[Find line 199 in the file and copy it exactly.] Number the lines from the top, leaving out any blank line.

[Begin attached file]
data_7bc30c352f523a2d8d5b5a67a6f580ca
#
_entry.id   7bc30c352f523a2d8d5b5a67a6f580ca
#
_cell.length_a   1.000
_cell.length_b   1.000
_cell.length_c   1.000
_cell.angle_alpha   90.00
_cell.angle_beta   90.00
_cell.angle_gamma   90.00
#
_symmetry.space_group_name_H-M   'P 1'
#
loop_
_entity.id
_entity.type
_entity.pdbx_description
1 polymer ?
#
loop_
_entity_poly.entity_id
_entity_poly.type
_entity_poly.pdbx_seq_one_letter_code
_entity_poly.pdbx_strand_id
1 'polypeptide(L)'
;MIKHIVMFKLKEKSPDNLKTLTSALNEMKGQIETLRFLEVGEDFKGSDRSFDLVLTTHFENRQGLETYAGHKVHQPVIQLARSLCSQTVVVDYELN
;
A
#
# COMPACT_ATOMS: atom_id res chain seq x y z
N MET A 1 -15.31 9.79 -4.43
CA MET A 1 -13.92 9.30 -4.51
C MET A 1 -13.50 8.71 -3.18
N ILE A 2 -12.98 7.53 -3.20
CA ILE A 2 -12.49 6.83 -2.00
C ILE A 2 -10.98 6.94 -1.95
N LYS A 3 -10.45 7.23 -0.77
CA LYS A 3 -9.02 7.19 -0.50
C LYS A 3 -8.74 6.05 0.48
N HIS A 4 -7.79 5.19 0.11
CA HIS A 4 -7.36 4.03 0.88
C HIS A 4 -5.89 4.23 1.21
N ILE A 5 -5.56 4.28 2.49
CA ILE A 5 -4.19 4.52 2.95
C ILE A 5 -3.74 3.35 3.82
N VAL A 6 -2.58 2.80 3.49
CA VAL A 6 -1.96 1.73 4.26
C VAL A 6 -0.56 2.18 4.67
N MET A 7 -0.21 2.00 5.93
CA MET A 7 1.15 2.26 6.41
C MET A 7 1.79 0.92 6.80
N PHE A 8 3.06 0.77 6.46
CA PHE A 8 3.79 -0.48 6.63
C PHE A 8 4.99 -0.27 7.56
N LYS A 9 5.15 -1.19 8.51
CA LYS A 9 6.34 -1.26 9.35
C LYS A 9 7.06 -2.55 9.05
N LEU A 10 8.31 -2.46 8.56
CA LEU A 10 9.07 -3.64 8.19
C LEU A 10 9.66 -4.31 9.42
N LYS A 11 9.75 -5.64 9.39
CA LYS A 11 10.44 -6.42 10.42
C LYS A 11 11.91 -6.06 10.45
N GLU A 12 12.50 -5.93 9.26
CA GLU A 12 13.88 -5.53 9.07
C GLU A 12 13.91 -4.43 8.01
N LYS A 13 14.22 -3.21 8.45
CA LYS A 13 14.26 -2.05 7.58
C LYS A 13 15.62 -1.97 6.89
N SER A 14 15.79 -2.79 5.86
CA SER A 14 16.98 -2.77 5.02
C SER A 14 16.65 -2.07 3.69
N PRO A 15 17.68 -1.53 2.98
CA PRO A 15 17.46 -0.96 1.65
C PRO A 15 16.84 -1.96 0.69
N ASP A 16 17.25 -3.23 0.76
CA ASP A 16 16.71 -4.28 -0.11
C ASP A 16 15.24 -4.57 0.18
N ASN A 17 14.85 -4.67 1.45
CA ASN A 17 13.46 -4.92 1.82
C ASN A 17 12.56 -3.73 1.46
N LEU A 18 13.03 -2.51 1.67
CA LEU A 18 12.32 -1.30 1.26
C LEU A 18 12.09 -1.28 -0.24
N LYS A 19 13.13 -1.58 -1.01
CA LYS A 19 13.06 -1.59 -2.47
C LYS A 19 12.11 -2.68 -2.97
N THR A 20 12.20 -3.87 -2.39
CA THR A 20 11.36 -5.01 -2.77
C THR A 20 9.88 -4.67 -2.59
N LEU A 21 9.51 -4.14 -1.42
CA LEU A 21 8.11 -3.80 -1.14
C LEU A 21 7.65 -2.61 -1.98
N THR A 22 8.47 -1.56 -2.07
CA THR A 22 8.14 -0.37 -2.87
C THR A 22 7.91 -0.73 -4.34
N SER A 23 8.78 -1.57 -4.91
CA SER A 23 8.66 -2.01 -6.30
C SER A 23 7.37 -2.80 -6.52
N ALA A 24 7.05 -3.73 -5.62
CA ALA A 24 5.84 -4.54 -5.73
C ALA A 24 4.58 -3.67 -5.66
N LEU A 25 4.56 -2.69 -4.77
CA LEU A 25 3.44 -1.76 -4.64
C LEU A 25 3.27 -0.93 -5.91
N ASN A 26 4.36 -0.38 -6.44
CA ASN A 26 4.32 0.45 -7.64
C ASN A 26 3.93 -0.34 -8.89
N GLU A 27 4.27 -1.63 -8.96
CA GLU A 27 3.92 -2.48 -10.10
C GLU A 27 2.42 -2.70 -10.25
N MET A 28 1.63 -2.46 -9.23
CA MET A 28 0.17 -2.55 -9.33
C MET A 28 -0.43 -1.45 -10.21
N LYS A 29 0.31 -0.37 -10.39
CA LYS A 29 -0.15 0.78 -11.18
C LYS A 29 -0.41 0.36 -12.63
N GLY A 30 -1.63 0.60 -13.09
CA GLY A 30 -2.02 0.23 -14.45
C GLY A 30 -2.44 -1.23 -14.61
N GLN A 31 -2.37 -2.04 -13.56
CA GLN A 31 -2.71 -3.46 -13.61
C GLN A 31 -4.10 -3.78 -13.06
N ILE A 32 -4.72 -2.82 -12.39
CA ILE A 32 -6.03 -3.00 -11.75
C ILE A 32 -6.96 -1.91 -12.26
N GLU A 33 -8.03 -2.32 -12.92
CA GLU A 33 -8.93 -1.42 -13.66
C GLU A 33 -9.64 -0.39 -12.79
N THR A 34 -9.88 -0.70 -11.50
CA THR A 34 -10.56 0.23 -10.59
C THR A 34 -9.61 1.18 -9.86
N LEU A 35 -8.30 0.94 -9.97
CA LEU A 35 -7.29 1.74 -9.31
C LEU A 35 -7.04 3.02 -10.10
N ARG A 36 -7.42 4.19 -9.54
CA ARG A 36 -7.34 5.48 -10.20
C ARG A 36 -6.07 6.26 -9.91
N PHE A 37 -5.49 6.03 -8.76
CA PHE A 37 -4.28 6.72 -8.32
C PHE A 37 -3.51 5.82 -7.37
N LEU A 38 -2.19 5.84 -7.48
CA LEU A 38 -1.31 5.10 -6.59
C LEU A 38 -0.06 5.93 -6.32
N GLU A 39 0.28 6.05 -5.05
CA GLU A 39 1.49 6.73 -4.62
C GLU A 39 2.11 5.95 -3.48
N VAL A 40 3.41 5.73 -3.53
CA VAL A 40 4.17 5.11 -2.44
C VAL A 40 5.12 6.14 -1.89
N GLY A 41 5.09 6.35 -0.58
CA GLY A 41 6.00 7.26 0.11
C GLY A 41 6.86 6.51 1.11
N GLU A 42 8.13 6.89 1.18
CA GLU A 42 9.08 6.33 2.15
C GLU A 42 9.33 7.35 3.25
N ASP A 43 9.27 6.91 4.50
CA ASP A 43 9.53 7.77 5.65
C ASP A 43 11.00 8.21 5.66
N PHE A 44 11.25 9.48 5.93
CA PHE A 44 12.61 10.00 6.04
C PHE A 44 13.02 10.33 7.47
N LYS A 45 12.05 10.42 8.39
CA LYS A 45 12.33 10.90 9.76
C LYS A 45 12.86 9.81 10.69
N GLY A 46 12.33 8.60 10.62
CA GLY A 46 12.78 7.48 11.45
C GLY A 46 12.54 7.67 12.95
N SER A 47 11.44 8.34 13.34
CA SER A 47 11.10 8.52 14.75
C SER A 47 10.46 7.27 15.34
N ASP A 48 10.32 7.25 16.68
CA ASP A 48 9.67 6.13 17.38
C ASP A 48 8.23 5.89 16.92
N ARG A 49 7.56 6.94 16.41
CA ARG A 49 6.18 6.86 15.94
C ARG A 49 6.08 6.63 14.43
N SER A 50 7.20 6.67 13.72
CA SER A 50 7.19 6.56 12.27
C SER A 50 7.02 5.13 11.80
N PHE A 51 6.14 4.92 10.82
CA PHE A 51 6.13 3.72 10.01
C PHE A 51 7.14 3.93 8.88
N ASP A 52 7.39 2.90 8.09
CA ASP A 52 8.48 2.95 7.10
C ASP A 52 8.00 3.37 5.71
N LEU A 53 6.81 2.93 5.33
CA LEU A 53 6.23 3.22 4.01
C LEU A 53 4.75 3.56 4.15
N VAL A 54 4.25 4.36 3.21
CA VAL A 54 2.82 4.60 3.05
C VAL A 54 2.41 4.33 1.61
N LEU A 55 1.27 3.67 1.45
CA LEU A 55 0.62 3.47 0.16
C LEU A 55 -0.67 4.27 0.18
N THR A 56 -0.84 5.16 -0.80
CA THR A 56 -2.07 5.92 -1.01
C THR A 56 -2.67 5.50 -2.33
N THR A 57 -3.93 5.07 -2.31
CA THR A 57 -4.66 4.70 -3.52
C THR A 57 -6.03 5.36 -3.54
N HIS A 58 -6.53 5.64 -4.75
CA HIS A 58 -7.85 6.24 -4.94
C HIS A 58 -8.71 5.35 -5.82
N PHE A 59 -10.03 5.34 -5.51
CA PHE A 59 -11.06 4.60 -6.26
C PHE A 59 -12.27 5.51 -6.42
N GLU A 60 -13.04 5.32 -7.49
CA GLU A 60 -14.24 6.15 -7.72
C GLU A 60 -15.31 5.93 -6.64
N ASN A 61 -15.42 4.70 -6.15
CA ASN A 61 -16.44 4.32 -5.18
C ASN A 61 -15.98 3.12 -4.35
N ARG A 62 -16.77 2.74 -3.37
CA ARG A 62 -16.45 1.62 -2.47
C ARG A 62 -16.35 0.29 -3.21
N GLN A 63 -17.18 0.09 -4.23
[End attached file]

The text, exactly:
N THR A 57 -3.93 5.07 -2.31